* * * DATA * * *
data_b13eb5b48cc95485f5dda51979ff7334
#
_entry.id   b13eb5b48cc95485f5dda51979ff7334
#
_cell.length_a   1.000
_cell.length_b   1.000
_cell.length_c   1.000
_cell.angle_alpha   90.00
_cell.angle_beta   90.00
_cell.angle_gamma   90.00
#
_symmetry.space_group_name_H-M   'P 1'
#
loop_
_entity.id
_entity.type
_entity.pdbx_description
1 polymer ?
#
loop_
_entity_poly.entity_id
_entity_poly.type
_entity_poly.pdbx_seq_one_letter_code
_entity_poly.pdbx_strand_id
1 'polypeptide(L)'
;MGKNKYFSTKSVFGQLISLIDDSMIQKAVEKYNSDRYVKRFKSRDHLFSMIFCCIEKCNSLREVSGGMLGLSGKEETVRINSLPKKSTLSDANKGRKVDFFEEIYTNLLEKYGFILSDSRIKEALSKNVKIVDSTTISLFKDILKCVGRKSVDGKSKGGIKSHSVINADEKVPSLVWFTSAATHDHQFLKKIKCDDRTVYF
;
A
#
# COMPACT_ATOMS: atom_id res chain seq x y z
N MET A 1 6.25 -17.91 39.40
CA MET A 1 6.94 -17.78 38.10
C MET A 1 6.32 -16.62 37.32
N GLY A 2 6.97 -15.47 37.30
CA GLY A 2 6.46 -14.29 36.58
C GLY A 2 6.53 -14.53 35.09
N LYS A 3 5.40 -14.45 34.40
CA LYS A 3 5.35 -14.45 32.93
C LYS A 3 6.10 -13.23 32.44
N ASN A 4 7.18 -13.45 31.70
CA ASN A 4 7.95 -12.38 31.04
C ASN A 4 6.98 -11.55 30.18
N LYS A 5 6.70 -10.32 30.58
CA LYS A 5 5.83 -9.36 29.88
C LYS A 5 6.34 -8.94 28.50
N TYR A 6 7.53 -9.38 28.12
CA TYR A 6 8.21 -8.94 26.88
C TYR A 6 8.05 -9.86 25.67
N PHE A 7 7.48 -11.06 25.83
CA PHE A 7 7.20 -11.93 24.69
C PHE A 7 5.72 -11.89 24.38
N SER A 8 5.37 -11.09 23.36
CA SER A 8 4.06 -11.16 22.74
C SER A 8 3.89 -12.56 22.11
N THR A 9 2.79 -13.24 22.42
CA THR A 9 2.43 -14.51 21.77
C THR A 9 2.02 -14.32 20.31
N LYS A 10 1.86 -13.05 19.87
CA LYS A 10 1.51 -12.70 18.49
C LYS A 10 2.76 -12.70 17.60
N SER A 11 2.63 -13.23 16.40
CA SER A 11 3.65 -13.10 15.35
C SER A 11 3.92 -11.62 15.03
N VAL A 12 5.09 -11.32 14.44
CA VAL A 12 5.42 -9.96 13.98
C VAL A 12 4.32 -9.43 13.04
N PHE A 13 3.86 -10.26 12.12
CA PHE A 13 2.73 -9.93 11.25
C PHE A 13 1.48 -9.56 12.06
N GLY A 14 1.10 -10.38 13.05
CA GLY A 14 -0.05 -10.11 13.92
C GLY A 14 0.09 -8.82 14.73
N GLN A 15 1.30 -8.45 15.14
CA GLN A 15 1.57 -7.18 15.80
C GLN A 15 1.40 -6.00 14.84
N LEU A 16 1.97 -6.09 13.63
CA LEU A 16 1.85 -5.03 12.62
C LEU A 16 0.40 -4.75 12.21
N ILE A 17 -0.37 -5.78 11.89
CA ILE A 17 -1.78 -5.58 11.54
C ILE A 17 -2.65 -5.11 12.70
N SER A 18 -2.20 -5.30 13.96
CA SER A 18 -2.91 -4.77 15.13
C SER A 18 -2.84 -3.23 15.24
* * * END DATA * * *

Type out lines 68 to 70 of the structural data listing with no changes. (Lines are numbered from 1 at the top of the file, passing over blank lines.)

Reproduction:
CA PHE A 13 2.73 -9.93 11.25
C PHE A 13 1.48 -9.56 12.06
N GLY A 14 1.10 -10.38 13.05